Child Care & Parenting
Resources in One Location
We improve children’s lives through parent education, quality child care resources and leadership on children’s issues throughout the community.
We know the first five years of a child’s life are the most important developmentally and set the foundation for a child’s future. Our parenting programs work to create positive, nurturing relationships between the child and the parents and break the chains of negative behaviors and parenting techniques. We focus on developmentally appropriate behaviors and activities so both the child and parents feel prepared not only for kindergarten but for the bright future ahead of them.
The eight programs and two scholarships offered at the Center focus on improving the quality of child care programs in the county, increasing educational opportunities and the skill level of child care providers, and preventing abuse and neglect through intensive parent education, ensuring a healthy start in the child’s life and helping them reach their full potential.
Here are some ways CFRC can help:
- Training and technical assistance for child care providers
- Parent Education
- Educational Library
- Scholarship Programs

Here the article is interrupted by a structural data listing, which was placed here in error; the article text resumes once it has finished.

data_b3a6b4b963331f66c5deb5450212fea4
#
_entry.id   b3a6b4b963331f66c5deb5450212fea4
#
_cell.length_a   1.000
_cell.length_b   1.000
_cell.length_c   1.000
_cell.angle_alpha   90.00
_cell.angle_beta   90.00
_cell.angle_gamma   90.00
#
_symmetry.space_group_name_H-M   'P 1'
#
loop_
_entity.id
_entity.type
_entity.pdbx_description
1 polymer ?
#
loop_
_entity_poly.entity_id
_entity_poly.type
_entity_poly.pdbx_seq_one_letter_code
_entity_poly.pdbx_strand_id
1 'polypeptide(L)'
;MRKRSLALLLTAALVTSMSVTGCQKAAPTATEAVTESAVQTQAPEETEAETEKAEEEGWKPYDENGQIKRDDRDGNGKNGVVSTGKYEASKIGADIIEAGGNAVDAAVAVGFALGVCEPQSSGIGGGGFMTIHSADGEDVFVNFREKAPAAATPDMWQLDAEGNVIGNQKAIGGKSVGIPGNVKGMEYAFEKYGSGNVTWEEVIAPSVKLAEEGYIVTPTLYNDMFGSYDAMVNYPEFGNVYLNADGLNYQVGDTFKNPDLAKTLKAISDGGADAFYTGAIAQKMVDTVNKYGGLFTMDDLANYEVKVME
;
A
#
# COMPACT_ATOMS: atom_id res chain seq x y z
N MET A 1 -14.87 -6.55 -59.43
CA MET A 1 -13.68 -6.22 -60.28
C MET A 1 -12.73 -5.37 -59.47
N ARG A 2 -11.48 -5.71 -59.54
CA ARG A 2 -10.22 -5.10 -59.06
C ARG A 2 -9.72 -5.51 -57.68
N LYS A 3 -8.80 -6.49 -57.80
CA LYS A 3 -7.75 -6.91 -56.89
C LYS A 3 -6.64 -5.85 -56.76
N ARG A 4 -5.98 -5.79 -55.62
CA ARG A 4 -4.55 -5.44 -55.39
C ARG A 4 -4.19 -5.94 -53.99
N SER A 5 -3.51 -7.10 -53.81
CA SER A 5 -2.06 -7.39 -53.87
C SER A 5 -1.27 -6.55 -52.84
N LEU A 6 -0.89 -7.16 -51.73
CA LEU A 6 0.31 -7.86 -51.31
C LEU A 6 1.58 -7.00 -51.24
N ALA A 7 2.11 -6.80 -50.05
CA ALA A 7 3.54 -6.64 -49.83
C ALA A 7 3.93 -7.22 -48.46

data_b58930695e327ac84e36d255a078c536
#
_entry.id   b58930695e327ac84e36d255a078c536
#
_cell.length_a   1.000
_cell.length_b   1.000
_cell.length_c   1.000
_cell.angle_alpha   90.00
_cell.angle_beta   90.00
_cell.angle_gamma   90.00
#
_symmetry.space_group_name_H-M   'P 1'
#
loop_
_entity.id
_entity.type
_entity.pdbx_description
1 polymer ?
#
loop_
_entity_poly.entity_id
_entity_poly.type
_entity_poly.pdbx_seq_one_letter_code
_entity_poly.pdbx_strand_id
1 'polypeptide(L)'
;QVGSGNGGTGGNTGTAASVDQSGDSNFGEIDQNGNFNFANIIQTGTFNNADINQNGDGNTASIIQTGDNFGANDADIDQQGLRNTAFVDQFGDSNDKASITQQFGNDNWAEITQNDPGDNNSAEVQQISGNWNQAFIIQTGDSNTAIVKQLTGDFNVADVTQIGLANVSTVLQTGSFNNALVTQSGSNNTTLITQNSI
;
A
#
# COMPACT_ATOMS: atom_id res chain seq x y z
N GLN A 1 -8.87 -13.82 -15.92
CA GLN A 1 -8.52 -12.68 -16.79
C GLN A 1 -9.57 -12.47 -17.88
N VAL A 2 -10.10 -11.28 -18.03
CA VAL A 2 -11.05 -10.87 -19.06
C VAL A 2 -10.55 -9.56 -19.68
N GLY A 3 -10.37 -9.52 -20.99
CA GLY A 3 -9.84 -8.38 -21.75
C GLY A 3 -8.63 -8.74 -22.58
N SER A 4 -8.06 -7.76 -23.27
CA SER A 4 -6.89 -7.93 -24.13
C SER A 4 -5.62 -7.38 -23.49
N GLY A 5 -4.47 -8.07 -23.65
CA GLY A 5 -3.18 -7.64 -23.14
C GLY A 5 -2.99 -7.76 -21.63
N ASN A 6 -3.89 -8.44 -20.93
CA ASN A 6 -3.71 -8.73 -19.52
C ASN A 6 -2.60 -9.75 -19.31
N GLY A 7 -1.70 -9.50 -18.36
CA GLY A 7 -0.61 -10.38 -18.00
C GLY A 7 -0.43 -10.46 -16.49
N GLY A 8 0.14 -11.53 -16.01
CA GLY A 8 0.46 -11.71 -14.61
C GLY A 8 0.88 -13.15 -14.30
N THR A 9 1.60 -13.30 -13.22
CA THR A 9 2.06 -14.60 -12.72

It’s so cliché.
I want to roll my eyes when I hear it, but for some reason I can only nod in agreement. And I even too often hear it tumbling out of my own mouth into the ears of mothers of young children: “They grow up fast.”
When I wrote my first column, my firstborn was about to graduate from high school and leave home. This time, it’s my baby-baby flying the coop.read more
It’s early morning, and I’m sitting here enjoying a cup of coffee and watching “Hope Floats.”
I’ve already cried while watching the scene in the movie where Birdie visits her dad in the nursing home. While she’s making herself busy hanging pictures in his room and filling the silence with chit-chat, she turns around to see him standing with his arms out to her. She steps in, and they dance.
I’m a daddy’s girl.read more
Years ago, I remember walking into the den while my daughter was watching the reality TV show “16 and Pregnant.” I was initially shocked. MTV was pretty much a “no-no” in my house, and she was still pretty young to be watching it, in my opinion.
Instead of freaking out, I decided to watch an episode with her and let it launch a conversation that I’ve tried to keep open since then. Trust me, the episode was wrought with all kinds of teen drama, giving us plenty of things to talk about.read more